One in three teenagers are on antidepressants according to a recent iNews article published in August 2022.
You can read the full article here: One in three teens on antidepressants as lack of mental health services puts pressure on GPs to help.
Now it may well be tough being a teenager these days, especially during the Covid-19 Pandemic, but this figure does sound alarmingly high!
And I’m not the only one who thinks so, and in fact this statistic may not even be accurate according to some deeper research and analysis by Nathan Gower on behalf of Radio 4’s More or Less show.
The figure above comes from a survey conduct in July 2022 by a charity called Stem4 which supports teenage mental health.
This was a broad ranging survey looking at teenagers mental health and well-being overall based on a ‘general national sample’ of 2007 teenagers and the question which yielded the results which lead to the headlines above was:
“Have you been prescribed antidepressants to treat depression or other mental health conditions.”
37% of 12 to 18 year old respondents reported that they had been prescribed antidepressants at some point in their life, which is where the one in three figure above comes from.
NB Stem4 was asked to add that question to their survey by Good Morning Britain and then they teamed up and had a great time discussing (uncritically of course) the findings…
Official Statistics on Antidepressant Prescriptions
The problem with above survey findings is that official statistics show VERY different proportions.
Dr Ruth Jack a Senior Fellow in the Faculty of Medicine and Health Sciences at the University of Nottingham who has also conducted research on the prescription rates of antidepressants to teenagers in England (rather than the whole of the U.K.).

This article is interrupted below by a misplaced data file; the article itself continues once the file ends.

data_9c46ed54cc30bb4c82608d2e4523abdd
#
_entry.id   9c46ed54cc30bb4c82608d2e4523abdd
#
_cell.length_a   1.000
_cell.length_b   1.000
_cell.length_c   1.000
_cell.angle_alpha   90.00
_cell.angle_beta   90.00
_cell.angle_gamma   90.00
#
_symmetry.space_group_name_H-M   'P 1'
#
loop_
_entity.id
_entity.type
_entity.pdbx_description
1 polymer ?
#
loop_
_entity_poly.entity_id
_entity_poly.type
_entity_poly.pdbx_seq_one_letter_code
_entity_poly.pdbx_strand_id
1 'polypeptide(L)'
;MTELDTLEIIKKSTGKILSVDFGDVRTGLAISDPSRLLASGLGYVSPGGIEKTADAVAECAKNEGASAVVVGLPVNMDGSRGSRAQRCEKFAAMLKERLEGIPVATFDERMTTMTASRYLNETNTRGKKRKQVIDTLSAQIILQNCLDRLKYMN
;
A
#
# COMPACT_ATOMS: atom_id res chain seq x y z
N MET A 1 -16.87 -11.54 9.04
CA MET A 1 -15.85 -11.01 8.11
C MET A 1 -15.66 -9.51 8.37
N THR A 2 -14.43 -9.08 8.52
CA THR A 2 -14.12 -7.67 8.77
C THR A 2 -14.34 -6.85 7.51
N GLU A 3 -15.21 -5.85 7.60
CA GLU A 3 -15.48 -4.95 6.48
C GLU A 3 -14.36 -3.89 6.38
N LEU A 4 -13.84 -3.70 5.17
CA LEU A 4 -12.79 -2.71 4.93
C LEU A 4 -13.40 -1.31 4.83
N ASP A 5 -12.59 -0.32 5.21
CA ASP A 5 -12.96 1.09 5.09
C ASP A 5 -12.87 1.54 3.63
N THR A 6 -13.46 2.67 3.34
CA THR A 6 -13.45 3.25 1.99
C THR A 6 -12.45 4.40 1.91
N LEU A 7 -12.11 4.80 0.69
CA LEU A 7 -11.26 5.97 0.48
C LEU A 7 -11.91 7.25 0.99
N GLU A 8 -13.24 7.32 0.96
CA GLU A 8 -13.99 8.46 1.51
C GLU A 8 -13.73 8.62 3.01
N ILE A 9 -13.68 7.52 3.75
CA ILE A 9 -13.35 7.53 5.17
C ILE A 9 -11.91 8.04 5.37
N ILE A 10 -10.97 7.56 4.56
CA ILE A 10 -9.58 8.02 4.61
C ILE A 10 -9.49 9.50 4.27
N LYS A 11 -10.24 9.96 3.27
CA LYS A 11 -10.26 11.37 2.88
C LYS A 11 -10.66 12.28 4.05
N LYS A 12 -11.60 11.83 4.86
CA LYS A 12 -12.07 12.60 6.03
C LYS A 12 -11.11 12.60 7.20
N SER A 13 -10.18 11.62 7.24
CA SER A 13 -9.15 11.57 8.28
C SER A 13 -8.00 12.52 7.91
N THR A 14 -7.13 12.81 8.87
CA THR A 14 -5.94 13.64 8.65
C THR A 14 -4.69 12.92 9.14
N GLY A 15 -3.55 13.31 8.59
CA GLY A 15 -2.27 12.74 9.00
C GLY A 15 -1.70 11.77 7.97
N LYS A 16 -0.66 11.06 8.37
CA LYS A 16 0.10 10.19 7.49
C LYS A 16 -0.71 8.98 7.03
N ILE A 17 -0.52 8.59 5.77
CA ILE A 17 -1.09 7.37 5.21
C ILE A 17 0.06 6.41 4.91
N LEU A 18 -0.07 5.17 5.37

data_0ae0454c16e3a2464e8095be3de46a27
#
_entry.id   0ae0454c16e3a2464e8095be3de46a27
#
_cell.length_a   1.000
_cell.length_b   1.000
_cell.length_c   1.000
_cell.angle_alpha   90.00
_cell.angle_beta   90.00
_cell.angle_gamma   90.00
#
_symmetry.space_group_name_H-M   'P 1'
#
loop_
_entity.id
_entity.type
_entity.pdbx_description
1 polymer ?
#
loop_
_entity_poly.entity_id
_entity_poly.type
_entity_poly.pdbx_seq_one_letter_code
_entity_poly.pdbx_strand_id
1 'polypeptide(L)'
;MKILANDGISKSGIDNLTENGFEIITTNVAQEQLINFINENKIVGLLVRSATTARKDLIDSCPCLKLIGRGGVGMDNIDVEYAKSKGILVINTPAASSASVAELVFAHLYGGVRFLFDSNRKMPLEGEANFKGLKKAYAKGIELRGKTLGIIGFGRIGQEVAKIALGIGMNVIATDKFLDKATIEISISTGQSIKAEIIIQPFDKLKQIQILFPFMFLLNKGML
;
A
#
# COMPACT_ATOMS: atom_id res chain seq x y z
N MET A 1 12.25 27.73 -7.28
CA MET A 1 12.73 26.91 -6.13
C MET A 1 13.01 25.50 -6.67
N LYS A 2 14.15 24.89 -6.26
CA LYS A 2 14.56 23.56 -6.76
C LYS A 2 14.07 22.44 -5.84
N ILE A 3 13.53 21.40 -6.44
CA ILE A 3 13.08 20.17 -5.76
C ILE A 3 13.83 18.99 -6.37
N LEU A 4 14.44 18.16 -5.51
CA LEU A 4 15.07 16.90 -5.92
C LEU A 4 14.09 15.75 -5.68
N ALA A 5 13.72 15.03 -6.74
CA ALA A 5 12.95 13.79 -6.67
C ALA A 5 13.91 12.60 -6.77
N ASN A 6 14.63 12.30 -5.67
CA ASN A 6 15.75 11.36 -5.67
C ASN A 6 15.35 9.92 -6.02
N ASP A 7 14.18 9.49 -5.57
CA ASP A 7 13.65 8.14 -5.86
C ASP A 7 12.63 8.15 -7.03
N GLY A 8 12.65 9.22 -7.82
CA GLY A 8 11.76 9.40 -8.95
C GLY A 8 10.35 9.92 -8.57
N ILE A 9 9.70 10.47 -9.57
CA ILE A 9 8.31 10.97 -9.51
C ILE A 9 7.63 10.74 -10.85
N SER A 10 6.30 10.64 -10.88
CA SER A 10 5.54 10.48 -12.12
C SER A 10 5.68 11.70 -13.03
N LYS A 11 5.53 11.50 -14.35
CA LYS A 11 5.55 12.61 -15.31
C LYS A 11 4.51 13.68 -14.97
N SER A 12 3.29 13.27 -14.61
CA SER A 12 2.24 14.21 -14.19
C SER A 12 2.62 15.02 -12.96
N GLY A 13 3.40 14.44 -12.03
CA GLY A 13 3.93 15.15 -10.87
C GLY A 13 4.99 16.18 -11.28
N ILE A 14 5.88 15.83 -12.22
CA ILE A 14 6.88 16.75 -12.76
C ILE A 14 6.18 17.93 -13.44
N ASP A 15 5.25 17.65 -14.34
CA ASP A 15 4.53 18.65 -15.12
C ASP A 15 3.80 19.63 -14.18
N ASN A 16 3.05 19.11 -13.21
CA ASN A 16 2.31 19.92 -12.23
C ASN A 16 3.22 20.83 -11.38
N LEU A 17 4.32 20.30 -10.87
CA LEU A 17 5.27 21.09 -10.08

Her methodology involved looking at hundreds of thousands of medical records from G.P.s in England up to 2017, and her findings are very different to those of the survey results above.
12-18 year olds in 2017 – 2.3% were ever prescribed an anti-depressant.
That 2.3% should cover most prescriptions because although specialist mental health practices and hospitals can also prescribe antidepressants to teenagers, most prescriptions revert back to G.P.s
Another alternative source we can use is from NHS in England which publishes data on how many patients are prescribed antidepressants in a year. NHS England uses different age groupings but the findings are similar to Doctor Jack’s – in the low single digit percentages.
So both of the above pieces of research which are based on the official NHS statistics and Doctors’ records show much lower figures than the survey conducted by Stem 4.
There is a MASSIVE difference: 37% of 12-18 year olds from one survey compared to 2.3% according to the Doctors’ own records, that is more than 10 times the difference according to Stem4’s survey based on the self-reporting of the teenagers themselves.
Stem4’s survey reports that there are higher rates of prescription among younger teenagers compared to older teenagers. However both the NHS data and Doctor Jacks’ research show the opposite: lower rates for younger teens and then higher rates for older teens – with the prescription numbers getting significantly higher for 16 years and older.
Statistics on the mental health of young people
Statistics on the mental health of young people shows the following according to NHS Digital:
In 2022, 18.0% of children aged 7 to 16 years and 22.0% of young people aged 17 to 24 years had a probable mental disorder.
Those figures are only for one year, rather than ‘have ever had mental health problems’ but even so, it’s still almost half of the almost 40% reported above.
It’s very unlikely that we’ve got a cycle of teens having bad mental health, deteriorating to the point of needing medication and then recovering completely so they’d report good mental health in a few years. This is the only thing that could explain the difference of 20% a year and 37% EVER been prescribed antidepressants.
It’s far more likely (and unfortunate) that the 18% of 7-16 year olds reporting poor mental health in 2022 persistently report poor mental health year on year. So we are seeing the same people reporting every year. And of them, around 15% are so bad they need to be medicated. Given us the 2-3% of children who have every been medicated mentioned in the official data.